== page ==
January 9, 2023

By Courtney Wise

Hello MindSite News Readers. Today, find out what Seattle Public Schools say about the youth mental health crisis in their David vs. Goliath lawsuit against tech giants. We also explore the crushing mental health obstacles faced by public defenders and examine the shift in leadership in California’s State Senate Health Committee.

Plus: Some good news in the new year. A story about eight small businesses promoting community connection. A study that suggests gardening may reduce your risk of cancer and improve your mental health. And the Maternal Mental Health Hotline is still up and running.

Seattle Public Schools is suing tech giants on behalf of youth mental health

Seattle schools have filed a lawsuit against the tech companies running TikTok, Instagram, Facebook, YouTube, and Snapchat, arguing that they’ve “created a public nuisance by targeting their products to children” and need to be held accountable for the youth mental health crisis, the Associated Press reports. The tech companies have hooked tens of millions of students on “excessive use and abuse” of the social media platforms, according to the complaint, including content that is “harmful and exploitive…such as pro-anorexia and eating disorder content.”

According to the lawsuit, SPS saw an average 30% increase in the number of students who reported feeling “so sad or hopeless almost every day for two weeks or more in a row” from 2009 to 2019. The school district is requesting that the court force Meta, Google, Snap, and TikTok to “stop creating a public nuisance,” award damages, and pay for necessary mental health treatments related to excessive use of social media, in addition to education about safe social media use.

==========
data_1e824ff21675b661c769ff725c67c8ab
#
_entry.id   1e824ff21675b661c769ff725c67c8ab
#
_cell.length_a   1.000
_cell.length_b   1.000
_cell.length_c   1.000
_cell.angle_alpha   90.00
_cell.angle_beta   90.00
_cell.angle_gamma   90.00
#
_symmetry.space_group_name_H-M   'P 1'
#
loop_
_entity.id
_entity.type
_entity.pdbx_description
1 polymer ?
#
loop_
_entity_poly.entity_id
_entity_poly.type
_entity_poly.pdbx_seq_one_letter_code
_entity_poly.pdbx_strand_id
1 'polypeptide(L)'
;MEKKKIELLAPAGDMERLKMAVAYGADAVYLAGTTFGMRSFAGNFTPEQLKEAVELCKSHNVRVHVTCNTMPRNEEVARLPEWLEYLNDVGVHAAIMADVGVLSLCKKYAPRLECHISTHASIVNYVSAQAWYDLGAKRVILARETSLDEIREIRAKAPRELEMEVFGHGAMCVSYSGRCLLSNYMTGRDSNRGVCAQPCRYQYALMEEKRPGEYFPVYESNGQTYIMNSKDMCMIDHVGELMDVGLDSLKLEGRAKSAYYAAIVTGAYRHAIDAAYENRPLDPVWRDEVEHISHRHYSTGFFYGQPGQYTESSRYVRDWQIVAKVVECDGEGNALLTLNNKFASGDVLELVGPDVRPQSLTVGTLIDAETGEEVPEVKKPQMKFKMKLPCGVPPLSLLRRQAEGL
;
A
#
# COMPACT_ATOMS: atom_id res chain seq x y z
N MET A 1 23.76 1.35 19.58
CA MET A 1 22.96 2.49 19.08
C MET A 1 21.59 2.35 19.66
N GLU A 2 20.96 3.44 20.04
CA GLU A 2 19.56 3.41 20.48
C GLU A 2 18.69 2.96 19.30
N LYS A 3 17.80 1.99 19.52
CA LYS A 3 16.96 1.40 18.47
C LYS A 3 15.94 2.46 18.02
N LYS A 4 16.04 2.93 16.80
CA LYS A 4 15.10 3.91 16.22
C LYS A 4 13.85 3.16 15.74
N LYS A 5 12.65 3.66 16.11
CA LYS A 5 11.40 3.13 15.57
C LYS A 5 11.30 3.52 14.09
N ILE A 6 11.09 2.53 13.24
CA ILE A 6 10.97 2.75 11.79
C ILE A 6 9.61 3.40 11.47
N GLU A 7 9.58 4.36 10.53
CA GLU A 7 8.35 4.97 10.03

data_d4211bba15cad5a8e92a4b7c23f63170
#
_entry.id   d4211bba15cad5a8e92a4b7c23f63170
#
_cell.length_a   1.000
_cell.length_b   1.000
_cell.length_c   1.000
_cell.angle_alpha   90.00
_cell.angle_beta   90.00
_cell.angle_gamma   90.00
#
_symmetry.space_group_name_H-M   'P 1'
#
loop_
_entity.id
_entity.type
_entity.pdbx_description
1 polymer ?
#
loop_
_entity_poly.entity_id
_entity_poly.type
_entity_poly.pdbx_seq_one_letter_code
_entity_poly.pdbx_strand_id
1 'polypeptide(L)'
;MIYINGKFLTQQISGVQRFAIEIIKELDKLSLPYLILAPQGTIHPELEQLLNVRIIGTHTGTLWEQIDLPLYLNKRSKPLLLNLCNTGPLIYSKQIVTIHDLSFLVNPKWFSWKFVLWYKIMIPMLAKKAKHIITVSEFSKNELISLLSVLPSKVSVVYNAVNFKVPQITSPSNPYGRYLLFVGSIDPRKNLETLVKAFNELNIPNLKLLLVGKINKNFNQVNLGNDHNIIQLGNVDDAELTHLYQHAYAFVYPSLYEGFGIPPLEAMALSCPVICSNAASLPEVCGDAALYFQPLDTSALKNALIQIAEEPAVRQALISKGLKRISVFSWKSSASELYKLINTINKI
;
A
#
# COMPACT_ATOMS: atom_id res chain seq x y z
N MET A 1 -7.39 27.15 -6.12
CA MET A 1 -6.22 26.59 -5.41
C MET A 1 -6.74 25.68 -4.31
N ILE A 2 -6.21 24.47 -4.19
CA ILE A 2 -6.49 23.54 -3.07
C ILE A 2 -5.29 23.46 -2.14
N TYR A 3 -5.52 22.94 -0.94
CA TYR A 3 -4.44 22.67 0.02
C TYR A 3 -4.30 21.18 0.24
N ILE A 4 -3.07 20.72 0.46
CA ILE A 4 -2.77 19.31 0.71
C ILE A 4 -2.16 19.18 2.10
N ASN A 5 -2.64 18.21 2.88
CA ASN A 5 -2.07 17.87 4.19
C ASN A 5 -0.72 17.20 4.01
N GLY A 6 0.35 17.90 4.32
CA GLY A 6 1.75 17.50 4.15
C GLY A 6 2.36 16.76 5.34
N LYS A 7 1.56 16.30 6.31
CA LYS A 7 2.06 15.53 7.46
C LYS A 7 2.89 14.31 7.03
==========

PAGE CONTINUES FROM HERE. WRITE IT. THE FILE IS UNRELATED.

Public defenders: Bearing a hefty mental load with little mental health support

The decision to become a public defender hit Jenny Andrews like the proverbial “aha” moment during an undergrad internship in a public defender’s office. In law school, her professors drilled into her the importance of the work and the necessity of being wholly dedicated to it. “Having public defense sort of grow and expand into all parts of my life was actually really exciting and motivating and immersive,” Andrews told Slate. But after seven years of work that was all-consuming, Andrews gave it up. The unrelenting mental and emotional stress of wrestling injustices within the criminal legal system became too much, she said.

What Andrews thinks now: She and other public defenders who loved but left their work experienced moral injury. “It makes you feel like you came to a system to try to do something helpful, and the system is really inflicting harm – and there are times that you feel complicit in that,”Andrews explained,

Public defenders are particularly vulnerable to vicarious trauma, Andrews says, since such a “huge piece of public defense is listening to really painful stories” from their clients. It occurs when you experience the traumatic effects of a tragedy that happened to someone else, even when you didn’t experience it firsthand. Massive caseloads and clients facing terrible punishments all make for ongoing mental distress for those on the frontlines.

But public defenders who need mental health support often face significant challenges. How could you defend that person? is an oft-posed (and maddening) question from therapists unfamiliar with public defense work, according to Slate. Even with the most understanding mental health provider, the article notes, other public defenders may “self-limit” what they disclose about work stressors, out of an abundance of concern for confidentiality. And according to Andrews, the work hours are so awful that many public defenders may not be able to find the time for a therapy appointment – or even a visit to the dentist.